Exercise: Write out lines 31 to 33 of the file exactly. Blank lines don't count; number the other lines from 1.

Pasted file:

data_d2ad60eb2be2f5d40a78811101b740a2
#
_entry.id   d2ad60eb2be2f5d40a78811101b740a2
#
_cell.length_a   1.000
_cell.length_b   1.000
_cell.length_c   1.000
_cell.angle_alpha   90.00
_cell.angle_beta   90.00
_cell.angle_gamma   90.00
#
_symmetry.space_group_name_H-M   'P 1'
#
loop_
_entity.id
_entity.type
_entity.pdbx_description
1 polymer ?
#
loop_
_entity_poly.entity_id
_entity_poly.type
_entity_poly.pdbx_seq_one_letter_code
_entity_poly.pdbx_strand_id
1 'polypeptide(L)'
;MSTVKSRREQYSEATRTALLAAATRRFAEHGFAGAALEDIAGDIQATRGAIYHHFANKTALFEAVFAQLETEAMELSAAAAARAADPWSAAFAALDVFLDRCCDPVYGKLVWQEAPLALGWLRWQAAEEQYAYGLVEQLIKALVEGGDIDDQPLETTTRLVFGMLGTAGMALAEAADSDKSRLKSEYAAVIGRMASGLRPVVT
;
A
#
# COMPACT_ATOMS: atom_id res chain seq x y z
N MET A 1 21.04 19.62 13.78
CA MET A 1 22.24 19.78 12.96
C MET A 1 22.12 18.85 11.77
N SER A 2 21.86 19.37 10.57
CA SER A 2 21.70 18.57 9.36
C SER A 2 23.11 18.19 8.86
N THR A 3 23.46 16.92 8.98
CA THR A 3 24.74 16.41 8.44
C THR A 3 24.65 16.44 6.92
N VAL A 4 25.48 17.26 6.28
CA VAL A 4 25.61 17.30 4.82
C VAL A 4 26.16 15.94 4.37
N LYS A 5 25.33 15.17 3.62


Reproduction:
N MET A 1 21.04 19.62 13.78
CA MET A 1 22.24 19.78 12.96
C MET A 1 22.12 18.85 11.77